none
Unusual MSIL fault RRS feed

  • Question

  • We have code that gens a dynamic method to do some special reflection on fields in classes.

    The IL begins by declaring and instance using: DeclareLocal (type);

    The method does other stuff too looking at fields and so on.

    Now ocassionally the app just dies, no exceptions nothing just stops executing even under debug.

    I narrowed this down and discovered that it only fails like this if the type we are using for this DynamicMethod operation, is a class that inherits MarshalByRefObject.

    If this is absent we have no probs, but as soon as it is present on a class we get the brutal crash in the dynamic method.

    So my question: is it wrong to instantiate the class using DeclareLocal ? should classes like this be created some other way?

    Next question: is there a way to trap an exception and see exactly why/where the MSIL is faulting?

     

    Thanks

    Cap'n

     

     

    Friday, April 9, 2010 4:49 PM

Answers

All replies

  • 1. DeclareLocal will not create/instantiate class, it just declares a variable of that type. It is perfectly fine to do it.
    2. I am not sure what kind of trap you have in your mind. I'd just: attach native debugger, look at the last exceptions thrown (incl. first-chance exceptions), use Microsoft symbol server and check out the call stacks.

    Good way to resolve issues like this is to save your dynamic IL into a module and run peverify to see if the IL is correct/verifiable.

    -Karel

    Friday, April 9, 2010 5:50 PM
    Moderator
  • 1. DeclareLocal will not create/instantiate class, it just declares a variable of that type. It is perfectly fine to do it.
    2. I am not sure what kind of trap you have in your mind. I'd just: attach native debugger, look at the last exceptions thrown (incl. first-chance exceptions), use Microsoft symbol server and check out the call stacks.

    Good way to resolve issues like this is to save your dynamic IL into a module and run peverify to see if the IL is correct/verifiable.

    -Karel


    Hmm

    Thanks for these comments, they are helpful. Is it not possible to "see" exceptions that are thrown inside a DynamicMethod? if so that's pretty poor in my view. I will try the native debugger suggestion though when I net get to look at the code.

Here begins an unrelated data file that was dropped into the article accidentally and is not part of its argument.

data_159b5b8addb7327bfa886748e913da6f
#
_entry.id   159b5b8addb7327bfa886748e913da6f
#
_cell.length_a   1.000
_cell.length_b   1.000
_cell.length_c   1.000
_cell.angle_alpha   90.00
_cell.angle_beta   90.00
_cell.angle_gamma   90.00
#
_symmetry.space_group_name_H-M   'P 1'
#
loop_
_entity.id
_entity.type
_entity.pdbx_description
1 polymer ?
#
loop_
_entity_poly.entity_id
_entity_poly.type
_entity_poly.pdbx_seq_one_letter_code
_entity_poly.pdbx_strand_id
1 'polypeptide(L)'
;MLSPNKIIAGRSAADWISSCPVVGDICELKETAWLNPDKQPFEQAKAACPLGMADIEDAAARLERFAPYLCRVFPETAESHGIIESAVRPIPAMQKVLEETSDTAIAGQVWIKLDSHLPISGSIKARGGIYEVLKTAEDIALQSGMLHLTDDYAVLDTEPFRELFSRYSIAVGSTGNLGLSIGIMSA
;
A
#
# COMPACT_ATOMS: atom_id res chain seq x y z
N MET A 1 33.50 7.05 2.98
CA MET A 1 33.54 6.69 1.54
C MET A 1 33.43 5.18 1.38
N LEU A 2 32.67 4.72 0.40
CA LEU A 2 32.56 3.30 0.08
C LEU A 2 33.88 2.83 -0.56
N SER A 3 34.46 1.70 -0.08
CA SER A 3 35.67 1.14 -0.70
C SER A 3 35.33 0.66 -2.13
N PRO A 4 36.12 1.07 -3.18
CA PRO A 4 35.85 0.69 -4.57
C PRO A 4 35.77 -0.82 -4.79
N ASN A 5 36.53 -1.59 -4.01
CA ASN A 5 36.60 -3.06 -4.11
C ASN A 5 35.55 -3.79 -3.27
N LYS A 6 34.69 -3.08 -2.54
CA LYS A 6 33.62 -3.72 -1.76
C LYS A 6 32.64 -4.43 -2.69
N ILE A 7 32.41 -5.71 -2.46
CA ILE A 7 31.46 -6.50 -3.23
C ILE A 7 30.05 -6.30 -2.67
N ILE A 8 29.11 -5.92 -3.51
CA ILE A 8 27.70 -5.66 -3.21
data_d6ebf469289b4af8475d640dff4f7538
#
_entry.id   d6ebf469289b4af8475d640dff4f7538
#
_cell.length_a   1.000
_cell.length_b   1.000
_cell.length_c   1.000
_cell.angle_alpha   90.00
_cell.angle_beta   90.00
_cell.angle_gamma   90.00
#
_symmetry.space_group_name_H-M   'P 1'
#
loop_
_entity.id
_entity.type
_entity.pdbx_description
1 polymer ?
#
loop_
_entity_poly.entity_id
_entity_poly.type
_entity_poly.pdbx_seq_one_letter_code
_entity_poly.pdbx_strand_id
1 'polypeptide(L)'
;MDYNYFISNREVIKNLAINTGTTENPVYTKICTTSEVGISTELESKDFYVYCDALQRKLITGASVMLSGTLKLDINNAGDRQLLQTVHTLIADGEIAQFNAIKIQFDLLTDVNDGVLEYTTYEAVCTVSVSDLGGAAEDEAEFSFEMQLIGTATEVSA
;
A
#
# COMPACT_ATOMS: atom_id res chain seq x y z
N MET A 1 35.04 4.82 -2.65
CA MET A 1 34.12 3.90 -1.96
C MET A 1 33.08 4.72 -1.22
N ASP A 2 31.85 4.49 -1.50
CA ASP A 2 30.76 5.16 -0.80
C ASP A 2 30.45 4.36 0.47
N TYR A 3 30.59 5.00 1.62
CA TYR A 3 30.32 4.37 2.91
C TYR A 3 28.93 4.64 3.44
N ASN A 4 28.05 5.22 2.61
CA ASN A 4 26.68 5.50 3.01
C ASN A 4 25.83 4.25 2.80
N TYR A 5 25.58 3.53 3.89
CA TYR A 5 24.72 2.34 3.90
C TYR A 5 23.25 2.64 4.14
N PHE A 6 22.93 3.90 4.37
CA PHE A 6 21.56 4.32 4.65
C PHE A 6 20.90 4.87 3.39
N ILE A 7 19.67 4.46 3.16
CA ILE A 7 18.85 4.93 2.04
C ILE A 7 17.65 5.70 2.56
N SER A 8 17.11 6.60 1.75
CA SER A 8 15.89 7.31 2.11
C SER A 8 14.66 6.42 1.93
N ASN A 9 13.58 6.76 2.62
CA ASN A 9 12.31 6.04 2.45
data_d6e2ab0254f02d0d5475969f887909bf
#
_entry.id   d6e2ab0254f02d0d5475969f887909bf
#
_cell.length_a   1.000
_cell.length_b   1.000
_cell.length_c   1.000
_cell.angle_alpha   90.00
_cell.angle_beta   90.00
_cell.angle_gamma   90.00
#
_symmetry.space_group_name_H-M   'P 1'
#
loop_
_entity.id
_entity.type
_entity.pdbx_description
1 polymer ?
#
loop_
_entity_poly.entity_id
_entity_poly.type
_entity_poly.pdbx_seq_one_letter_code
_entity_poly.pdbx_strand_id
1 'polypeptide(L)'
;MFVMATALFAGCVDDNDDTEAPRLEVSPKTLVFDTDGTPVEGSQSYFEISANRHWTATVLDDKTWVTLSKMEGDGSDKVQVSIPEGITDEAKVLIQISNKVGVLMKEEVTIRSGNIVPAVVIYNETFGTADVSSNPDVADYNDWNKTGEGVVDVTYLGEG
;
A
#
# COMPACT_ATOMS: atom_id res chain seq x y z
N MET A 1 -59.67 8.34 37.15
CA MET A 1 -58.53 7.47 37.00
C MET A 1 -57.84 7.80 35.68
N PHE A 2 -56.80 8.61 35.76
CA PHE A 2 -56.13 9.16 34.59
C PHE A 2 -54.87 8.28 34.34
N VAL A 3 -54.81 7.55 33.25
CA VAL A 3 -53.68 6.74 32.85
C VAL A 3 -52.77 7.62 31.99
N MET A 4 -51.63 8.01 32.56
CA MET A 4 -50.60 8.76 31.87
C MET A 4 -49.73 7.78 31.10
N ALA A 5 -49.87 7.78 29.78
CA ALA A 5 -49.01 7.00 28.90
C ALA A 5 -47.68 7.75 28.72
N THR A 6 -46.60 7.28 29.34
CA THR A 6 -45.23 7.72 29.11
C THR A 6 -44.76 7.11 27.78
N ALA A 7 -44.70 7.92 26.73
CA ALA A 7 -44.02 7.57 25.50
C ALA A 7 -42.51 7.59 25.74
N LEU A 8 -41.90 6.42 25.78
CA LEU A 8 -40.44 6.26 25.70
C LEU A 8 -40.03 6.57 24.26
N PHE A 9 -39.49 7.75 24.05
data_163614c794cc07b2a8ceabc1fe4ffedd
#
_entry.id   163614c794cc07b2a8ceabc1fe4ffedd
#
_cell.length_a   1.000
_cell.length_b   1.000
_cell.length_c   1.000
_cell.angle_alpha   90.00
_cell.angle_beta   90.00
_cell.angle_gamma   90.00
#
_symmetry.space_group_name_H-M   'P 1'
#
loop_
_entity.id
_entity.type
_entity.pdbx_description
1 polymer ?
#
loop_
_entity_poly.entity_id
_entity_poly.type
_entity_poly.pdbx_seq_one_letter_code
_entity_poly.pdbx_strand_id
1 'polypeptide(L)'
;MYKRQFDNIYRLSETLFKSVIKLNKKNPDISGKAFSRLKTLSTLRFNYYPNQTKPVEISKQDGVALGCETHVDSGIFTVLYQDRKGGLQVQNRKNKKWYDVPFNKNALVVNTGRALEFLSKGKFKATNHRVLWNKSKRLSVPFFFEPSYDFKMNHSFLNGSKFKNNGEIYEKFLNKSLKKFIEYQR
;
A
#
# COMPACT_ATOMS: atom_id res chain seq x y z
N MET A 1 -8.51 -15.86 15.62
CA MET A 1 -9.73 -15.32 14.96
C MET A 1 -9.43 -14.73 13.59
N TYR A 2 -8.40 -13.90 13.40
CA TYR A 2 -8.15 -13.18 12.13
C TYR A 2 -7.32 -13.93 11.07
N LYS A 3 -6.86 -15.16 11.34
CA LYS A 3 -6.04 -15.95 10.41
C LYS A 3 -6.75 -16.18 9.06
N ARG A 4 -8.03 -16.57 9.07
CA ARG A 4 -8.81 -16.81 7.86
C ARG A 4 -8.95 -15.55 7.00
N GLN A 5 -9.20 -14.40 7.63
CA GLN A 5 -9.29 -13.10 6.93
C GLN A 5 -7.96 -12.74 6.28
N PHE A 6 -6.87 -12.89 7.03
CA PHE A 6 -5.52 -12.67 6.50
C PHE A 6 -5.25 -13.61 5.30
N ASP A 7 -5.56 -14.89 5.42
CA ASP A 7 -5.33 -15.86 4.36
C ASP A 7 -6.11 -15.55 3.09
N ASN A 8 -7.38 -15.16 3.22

Thanks

    Cap'n

     

    Sunday, April 11, 2010 10:32 AM
  • Well, of course you can attach also managed debugger and look at the exception - I just assumed you already did that. There is nothing special about exceptions from dynamic code (except that source code is missing, but that is not issue of exceptions).

    -Karel

    Sunday, April 11, 2010 6:51 PM
    Moderator
  • Well, of course you can attach also managed debugger and look at the exception - I just assumed you already did that. There is nothing special about exceptions from dynamic code (except that source code is missing, but that is not issue of exceptions).

    -Karel


    Well I run the app under debug and it just dies, period. I see no exceptions (the debugger is set to break on ANY exception) it just terminates. I have tried putting try/catch around the dynamic method's delegate invocation and again nothing, no exceptions are seen or caught. Something is happening during the execution of the MSIL that causes the process to immediately and silently end.

    So I can't see any exceptions, I was hoping that a native debugger WOULD see an exception, I will try when I am next at my desk.

    Cap'n

     

    Monday, April 12, 2010 9:48 AM
  • Silent crash means there's some bad AV or other really bad exception. Native debugger (e.g. windbg) should be able to stop at that point - it did for me so far at least.

    -Karel

    Monday, April 12, 2010 5:52 PM
    Moderator
  • Silent crash means there's some bad AV or other really bad exception. Native debugger (e.g. windbg) should be able to stop at that point - it did for me so far at least.

    -Karel